Launch Blunder #1 - Pretending your product works

Every software product that ships has bugs.  Some more than others.  We’re always under pressure to ship as quickly as possible.  Afterall, generating a profit is the goal and the sooner the better.  Sales, as the saying goes, can solve any problem.  But if your product doesn’t meet an acceptable threshold of quality you are fooling yourself if you ship before it’s ready.

Here’s how the story goes.  The development of the product has taken longer than expected due to some technical hurdles beyond your control.  This has had a negative impact on the (overly optimistic) financial projections for the year.  You’ve been testing the product in-house and it’s been going well.  You know there are a few areas of the product which can crash the application.  You need time to identify the causes of the crashes and fix them. Management is under pressure and wants you to ship.  You present the facts of how many bugs remain, how they’re being addressed, etc. 

Management presses you on the bugs.  How often would someone really use that feature?  So what if a few crash?  Can’t we ship a patch right away?  It doesn’t seem so bad to me, they say.  They begin to convince you that it’s not so bad.  You rationalize that these are smart guys with experience.  They’ve probably seen this before.  A few customers are using the product and they understand the problem areas and seem to be OK with it.  Maybe it is OK to ship.  I guess we could fix things as they crop up.  How bad could it really be?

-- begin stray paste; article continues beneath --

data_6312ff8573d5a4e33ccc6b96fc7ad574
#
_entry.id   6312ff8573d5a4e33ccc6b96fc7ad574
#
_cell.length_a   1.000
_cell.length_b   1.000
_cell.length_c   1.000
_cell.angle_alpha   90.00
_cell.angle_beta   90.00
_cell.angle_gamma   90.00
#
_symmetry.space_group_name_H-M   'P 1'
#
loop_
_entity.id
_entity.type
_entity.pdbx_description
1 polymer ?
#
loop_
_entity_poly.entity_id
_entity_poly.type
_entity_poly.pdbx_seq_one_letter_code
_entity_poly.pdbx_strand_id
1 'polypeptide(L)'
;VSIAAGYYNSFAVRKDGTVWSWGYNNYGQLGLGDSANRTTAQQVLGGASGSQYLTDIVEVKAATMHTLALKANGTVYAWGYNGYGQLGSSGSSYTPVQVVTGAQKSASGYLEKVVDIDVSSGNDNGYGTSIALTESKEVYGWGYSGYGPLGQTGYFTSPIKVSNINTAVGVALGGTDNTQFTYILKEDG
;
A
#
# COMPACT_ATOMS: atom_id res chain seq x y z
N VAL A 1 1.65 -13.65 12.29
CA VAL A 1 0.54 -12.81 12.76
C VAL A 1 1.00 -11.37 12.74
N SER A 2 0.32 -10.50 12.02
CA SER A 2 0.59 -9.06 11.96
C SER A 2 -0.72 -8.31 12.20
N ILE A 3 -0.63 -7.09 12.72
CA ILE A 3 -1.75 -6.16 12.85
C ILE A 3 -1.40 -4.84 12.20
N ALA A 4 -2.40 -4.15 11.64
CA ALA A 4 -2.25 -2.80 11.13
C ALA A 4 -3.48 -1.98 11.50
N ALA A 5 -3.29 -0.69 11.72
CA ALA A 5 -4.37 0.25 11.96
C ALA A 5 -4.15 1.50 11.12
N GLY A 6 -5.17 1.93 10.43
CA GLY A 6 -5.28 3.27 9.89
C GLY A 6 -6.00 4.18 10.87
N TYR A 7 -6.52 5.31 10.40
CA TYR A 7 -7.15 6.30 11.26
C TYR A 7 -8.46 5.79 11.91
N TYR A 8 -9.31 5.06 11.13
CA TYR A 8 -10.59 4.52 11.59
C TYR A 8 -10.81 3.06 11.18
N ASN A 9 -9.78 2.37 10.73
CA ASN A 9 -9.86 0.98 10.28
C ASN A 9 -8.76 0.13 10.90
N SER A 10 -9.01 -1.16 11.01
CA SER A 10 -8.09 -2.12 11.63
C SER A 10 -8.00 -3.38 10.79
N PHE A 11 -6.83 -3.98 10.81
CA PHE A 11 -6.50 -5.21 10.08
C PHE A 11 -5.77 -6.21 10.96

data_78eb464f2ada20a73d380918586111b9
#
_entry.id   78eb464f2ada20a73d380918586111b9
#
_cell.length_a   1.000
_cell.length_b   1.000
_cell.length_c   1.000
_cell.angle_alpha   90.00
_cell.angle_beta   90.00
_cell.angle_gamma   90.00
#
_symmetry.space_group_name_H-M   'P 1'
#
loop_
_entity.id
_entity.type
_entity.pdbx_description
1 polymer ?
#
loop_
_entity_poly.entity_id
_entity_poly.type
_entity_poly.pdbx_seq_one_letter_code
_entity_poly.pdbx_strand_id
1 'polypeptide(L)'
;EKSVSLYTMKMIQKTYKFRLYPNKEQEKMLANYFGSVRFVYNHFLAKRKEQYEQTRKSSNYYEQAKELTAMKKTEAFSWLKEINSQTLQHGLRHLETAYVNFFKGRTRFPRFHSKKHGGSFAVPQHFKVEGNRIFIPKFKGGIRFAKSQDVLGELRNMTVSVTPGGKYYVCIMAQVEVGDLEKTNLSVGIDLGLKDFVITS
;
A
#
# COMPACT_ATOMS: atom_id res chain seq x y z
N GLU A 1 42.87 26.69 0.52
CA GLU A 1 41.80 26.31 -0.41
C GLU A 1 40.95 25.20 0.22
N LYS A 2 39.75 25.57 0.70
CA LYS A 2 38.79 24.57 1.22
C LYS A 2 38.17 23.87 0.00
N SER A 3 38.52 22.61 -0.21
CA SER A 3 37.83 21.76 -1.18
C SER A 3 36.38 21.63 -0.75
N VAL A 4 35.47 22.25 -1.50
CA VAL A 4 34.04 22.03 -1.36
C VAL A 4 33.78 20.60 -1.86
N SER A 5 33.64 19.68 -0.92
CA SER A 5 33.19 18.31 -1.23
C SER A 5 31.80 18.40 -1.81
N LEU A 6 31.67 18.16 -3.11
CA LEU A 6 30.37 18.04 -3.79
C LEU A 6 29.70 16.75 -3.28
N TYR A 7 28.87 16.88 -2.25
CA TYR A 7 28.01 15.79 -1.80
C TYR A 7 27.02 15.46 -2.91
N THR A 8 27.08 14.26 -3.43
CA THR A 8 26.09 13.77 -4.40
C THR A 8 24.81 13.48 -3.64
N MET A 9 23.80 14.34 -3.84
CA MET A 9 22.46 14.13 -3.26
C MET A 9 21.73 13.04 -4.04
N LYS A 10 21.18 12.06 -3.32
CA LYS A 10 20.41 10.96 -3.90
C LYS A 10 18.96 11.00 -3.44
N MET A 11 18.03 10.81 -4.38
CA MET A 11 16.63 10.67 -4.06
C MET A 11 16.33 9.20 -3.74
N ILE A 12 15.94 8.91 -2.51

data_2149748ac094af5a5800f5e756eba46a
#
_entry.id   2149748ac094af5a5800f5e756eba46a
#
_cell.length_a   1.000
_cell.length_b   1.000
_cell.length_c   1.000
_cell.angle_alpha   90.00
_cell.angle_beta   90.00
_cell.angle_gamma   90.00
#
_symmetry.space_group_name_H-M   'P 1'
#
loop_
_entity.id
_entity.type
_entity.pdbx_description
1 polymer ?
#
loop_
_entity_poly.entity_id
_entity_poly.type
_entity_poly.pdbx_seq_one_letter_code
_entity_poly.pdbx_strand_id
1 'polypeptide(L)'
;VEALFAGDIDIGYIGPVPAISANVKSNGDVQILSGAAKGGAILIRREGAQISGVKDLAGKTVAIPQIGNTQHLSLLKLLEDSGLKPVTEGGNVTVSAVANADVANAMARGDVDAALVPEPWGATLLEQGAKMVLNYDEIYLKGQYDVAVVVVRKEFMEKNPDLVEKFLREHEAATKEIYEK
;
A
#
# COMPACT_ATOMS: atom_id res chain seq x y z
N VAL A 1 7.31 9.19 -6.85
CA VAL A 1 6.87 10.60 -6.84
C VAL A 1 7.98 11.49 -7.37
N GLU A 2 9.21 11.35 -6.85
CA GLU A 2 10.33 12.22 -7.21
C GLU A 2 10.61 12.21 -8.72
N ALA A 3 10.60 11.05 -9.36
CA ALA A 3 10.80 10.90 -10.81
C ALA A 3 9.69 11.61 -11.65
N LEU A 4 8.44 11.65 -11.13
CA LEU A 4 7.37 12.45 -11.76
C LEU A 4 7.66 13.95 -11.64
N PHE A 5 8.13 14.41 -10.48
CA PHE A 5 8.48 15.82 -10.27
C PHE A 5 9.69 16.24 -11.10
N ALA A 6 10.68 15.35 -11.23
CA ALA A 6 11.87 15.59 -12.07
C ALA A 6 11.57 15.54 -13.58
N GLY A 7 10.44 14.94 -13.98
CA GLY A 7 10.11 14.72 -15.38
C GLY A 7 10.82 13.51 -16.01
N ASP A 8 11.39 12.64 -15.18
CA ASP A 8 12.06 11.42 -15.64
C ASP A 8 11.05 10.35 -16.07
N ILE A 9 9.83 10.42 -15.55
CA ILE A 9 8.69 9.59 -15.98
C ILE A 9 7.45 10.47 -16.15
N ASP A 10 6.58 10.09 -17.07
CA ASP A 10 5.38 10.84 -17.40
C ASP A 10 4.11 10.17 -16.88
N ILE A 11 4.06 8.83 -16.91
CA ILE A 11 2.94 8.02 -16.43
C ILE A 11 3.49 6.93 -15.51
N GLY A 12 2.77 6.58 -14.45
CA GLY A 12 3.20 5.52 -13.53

So you agree to ship.  Because of the extended development process you haven’t run a beta.  The product ships and the problem reports start flying in.  Customers get on blogs and forums and rant about your buggy product.  When prospects start to investigate your product they discover the posts (which will hang around for a long time) and pass you by.  Sales will come to a screeching halt.  It will result in months of lost revenue and lost opportunity.  Possible lawn dart.

Don’t pretend your product works when it doesn’t.  If it’s not ready, it’s not ready.  It doesn’t have to be perfect, but it should meet your markets expectation for quality.

David Daniels

David Daniels

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